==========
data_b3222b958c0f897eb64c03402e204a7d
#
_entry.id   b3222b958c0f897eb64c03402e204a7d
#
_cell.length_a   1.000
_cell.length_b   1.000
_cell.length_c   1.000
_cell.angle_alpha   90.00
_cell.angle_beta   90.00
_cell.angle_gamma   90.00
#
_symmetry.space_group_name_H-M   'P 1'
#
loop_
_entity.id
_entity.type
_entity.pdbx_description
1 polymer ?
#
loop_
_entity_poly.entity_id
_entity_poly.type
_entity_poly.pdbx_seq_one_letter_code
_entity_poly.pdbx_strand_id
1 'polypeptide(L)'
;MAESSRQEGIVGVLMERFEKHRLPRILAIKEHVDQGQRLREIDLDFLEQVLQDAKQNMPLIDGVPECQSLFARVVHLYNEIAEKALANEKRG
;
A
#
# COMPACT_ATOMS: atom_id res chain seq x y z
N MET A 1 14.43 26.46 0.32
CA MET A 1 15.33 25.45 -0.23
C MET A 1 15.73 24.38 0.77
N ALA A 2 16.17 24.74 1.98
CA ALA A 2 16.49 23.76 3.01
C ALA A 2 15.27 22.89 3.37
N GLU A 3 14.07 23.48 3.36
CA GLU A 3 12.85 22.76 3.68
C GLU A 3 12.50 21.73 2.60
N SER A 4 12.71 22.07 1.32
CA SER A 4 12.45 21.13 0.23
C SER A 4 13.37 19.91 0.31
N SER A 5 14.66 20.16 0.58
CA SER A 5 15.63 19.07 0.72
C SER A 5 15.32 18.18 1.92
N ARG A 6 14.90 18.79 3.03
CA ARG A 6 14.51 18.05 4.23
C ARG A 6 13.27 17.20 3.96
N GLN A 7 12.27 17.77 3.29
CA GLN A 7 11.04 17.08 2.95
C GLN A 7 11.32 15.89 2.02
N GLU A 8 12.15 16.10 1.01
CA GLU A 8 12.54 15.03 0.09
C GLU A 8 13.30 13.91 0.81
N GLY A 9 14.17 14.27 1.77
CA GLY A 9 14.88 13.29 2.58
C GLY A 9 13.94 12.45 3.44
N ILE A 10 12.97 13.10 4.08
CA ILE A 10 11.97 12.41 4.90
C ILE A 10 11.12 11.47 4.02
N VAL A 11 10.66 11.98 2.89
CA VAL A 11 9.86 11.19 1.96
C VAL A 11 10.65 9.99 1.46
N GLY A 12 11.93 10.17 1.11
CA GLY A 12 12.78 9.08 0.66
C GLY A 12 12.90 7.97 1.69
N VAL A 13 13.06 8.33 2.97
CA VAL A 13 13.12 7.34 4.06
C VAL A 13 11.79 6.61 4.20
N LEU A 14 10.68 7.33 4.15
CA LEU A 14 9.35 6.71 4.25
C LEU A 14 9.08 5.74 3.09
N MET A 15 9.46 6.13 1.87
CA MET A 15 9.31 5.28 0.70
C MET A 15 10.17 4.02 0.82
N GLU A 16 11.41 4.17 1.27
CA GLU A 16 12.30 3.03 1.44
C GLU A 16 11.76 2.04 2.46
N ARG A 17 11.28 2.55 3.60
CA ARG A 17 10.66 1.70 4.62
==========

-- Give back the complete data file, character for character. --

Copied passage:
data_b3222b958c0f897eb64c03402e204a7d
#
_entry.id   b3222b958c0f897eb64c03402e204a7d
#
_cell.length_a   1.000
_cell.length_b   1.000
_cell.length_c   1.000
_cell.angle_alpha   90.00
_cell.angle_beta   90.00
_cell.angle_gamma   90.00
#
_symmetry.space_group_name_H-M   'P 1'
#
loop_
_entity.id
_entity.type
_entity.pdbx_description
1 polymer ?
#
loop_
_entity_poly.entity_id
_entity_poly.type
_entity_poly.pdbx_seq_one_letter_code
_entity_poly.pdbx_strand_id
1 'polypeptide(L)'
;MAESSRQEGIVGVLMERFEKHRLPRILAIKEHVDQGQRLREIDLDFLEQVLQDAKQNMPLIDGVPECQSLFARVVHLYNEIAEKALANEKRG
;
A
#
# COMPACT_ATOMS: atom_id res chain seq x y z
N MET A 1 14.43 26.46 0.32
CA MET A 1 15.33 25.45 -0.23
C MET A 1 15.73 24.38 0.77
N ALA A 2 16.17 24.74 1.98
CA ALA A 2 16.49 23.76 3.01
C ALA A 2 15.27 22.89 3.37
N GLU A 3 14.07 23.48 3.36
CA GLU A 3 12.85 22.76 3.68
C GLU A 3 12.50 21.73 2.60
N SER A 4 12.71 22.07 1.32
CA SER A 4 12.45 21.13 0.23
C SER A 4 13.37 19.91 0.31
N SER A 5 14.66 20.16 0.58
CA SER A 5 15.63 19.07 0.72
C SER A 5 15.32 18.18 1.92
N ARG A 6 14.90 18.79 3.03
CA ARG A 6 14.51 18.05 4.23
C ARG A 6 13.27 17.20 3.96
N GLN A 7 12.27 17.77 3.29
CA GLN A 7 11.04 17.08 2.95
C GLN A 7 11.32 15.89 2.02
N GLU A 8 12.15 16.10 1.01
CA GLU A 8 12.54 15.03 0.09
C GLU A 8 13.30 13.91 0.81
N GLY A 9 14.17 14.27 1.77
CA GLY A 9 14.88 13.29 2.58
C GLY A 9 13.94 12.45 3.44
N ILE A 10 12.97 13.10 4.08
CA ILE A 10 11.97 12.41 4.90
C ILE A 10 11.12 11.47 4.02
N VAL A 11 10.66 11.98 2.89
CA VAL A 11 9.86 11.19 1.96
C VAL A 11 10.65 9.99 1.46
N GLY A 12 11.93 10.17 1.11
CA GLY A 12 12.78 9.08 0.66
C GLY A 12 12.90 7.97 1.69
N VAL A 13 13.06 8.33 2.97
CA VAL A 13 13.12 7.34 4.06
C VAL A 13 11.79 6.61 4.20
N LEU A 14 10.68 7.33 4.15
CA LEU A 14 9.35 6.71 4.25
C LEU A 14 9.08 5.74 3.09
N MET A 15 9.46 6.13 1.87
CA MET A 15 9.31 5.28 0.70
C MET A 15 10.17 4.02 0.82
N GLU A 16 11.41 4.17 1.27
CA GLU A 16 12.30 3.03 1.44
C GLU A 16 11.76 2.04 2.46
N ARG A 17 11.28 2.55 3.60
CA ARG A 17 10.66 1.70 4.62